Electric-vehicle startup Myers Motors already builds a one-seat electric car with three wheels. Now, the company says a new model is on the way with something extra novel -- a passenger seat. Dubbed the NMG2 (the first model is called NMG), the part-car-part-motorcycle will also get more storage space, creature comforts like air conditioning and a 60-mile range on a charge of its lithium-ion battery.
It's one of the simplest energy-storage devices known to man: The spring. Think of how a jack-in-the-box keeps hold of the mechanical energy it takes to compress that clown into the box, releasing it only when the weasel song reaches its climax. And that energy storage is a long-term proposition. The clown could likely sit, poised in that box in grandma's attic for 100 years, until some joker comes along, cranks the handle and, POP!
First Solar just signed an agreement with China to build the biggest solar power plant yet, according to a statement released today by the company. The 2-gigawatt plant in the Mongolian desert will generate enough electricity to power three million homes.
That's a heck of a lot of cadmium telluride, the semiconductor they use for their thin film cells.
Just like its counterparts at Honda and GM who've announced they'll produce hydrogen fuel-cell cars, Mercedes-Benz hopes the whole "if you build it" thing doesn't just apply to Shoeless Joe Jackson. Mercedes announced today the company will build a hydrogen-fueled version of its European B-Class hatchback called the F-Cell for the US and Europe. It'll arrive by early 2010, far ahead of the massive hydrogen infrastructure the company acknowledges will be required for wide adoption of such cars.
Tesla's new teaser photos may be the first ones showing the new Model S sedan in mid-flog, but don't expect to catch one along the coast highway just yet. Tesla says the first deliveries of the $57,400 all-electric sedan (with a $7,500 government rebate check in hand, the price will drop just below 50 large) will commence in 2011. The company says they've already taken more than 1,000 pre-orders, along with deposits of $5,000 a pop. Here's to you, early adopters.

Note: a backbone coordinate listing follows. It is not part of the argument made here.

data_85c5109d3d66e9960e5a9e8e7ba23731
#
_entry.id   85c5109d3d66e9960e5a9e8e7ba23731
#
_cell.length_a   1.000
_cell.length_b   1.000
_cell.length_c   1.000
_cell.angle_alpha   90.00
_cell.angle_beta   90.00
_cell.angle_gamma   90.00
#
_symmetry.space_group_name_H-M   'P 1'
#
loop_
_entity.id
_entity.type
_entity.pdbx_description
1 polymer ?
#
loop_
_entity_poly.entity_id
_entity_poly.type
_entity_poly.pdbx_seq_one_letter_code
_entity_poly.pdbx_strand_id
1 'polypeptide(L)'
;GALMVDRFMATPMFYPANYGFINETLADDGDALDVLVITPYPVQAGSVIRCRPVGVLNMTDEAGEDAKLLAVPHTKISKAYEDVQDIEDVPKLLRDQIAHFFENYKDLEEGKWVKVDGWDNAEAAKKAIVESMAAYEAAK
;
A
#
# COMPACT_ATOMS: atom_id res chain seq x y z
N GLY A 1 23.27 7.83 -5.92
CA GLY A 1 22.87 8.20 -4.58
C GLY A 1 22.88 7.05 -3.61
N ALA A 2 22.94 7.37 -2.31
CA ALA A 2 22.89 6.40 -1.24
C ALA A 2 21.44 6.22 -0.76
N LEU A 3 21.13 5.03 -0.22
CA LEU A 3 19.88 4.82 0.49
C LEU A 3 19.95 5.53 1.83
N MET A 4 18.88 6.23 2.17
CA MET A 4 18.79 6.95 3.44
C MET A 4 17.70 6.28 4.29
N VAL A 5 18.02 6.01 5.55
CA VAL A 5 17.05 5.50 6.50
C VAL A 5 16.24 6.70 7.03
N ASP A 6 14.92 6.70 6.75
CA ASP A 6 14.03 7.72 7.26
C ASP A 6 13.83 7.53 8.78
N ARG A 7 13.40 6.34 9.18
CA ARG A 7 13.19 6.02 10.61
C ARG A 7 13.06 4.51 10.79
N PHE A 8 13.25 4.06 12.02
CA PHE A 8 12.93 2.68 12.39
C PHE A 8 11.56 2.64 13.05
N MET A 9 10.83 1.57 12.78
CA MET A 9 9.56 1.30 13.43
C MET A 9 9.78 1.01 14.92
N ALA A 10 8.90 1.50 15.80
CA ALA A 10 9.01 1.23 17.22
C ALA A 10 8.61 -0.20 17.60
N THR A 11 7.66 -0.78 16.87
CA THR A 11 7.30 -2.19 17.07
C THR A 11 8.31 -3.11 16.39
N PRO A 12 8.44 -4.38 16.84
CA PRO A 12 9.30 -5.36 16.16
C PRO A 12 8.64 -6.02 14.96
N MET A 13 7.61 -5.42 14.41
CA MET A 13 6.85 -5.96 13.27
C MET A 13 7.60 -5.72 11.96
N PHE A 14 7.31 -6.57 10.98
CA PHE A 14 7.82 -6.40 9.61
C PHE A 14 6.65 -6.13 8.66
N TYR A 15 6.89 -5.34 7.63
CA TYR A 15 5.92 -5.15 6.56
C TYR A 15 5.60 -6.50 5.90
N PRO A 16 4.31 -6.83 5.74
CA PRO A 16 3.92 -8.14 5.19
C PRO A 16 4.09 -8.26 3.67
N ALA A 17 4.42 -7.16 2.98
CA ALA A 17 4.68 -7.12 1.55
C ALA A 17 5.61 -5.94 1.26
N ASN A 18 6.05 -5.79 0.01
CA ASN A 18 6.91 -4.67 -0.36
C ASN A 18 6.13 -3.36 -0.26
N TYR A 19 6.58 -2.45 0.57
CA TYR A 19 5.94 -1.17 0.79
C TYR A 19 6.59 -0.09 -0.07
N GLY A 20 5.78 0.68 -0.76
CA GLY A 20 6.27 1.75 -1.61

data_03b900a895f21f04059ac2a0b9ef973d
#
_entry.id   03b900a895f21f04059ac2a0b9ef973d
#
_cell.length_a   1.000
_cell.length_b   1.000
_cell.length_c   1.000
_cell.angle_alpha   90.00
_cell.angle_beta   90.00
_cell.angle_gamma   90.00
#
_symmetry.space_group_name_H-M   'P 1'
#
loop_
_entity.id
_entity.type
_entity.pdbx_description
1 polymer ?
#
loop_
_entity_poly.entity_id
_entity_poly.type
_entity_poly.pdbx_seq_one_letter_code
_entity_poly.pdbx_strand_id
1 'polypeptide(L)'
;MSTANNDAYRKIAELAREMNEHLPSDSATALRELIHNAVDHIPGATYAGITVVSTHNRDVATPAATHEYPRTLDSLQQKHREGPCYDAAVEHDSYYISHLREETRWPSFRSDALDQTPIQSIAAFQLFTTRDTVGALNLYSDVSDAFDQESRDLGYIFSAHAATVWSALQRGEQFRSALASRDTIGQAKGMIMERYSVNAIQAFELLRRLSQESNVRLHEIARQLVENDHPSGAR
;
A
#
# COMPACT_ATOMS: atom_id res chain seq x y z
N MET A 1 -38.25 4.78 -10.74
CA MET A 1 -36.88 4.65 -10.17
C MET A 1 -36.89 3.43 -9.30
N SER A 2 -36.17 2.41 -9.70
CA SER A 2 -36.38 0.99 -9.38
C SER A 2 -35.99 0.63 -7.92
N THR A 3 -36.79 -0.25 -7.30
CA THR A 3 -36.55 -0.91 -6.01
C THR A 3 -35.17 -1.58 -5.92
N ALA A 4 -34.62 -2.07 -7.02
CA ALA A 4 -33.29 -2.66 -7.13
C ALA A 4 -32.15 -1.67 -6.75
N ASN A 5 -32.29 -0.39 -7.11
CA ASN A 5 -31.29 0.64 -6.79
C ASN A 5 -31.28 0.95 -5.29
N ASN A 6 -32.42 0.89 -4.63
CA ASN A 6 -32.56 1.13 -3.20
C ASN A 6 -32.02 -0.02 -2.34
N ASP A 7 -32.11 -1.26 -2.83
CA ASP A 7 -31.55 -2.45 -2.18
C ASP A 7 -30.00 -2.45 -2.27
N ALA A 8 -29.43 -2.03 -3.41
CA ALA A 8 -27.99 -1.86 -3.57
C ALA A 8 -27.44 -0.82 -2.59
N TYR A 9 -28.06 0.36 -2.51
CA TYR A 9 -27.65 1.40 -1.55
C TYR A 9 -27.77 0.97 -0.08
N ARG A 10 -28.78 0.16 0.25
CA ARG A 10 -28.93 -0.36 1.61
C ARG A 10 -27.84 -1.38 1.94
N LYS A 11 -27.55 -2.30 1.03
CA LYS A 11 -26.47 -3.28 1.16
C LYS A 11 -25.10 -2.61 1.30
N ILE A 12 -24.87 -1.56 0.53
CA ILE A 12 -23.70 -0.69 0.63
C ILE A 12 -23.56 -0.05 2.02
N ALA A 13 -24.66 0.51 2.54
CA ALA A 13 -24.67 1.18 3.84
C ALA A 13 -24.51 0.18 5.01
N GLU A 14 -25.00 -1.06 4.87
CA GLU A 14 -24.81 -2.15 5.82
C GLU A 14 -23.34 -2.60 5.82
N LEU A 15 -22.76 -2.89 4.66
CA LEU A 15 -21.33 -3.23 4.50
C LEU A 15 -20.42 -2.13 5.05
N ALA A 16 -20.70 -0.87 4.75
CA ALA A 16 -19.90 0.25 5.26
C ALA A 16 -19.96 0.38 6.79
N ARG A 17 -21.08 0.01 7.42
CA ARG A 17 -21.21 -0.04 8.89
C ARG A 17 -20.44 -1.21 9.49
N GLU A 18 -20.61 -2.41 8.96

It resembles an early '70s Citroen sedan, recast for Blade Runner-era Los Angeles. But this Japanese-built electric oddity, dubbed Ellica by its developers at Keio University, will reportedly spawn something with a bit less techie-sex appeal -- a bus. The university announced a deal last week with Isuzu Motors Ltd, the Kanagawa prefectural government, among others, to develop a full-sized electric bus for Japan based on the eight-wheeled, 230-mph research project.
Geobacter, a microbe that generates electricity when placed in mud and wastewater, has been evolved into a far more productive strain, as part of a new University of Massachusetts breakthrough that has researchers thinking of new fuel cell designs.
Science Daily says that Geobacter is about 3-5 nanometers in diameter, which is about 20,000 times finer than a human hair. Geobacter is known for its ability to transfer electrons, which enables it to "extract" energy from biomass.
Tapping geothermal sources for power has proven a tricky proposition, because of costs and hazards associated with deep drilling. But researchers may have stumbled on a way to boost the power-producing potential of low-temperature hot springs close to the Earth's surface, using nanotechnology.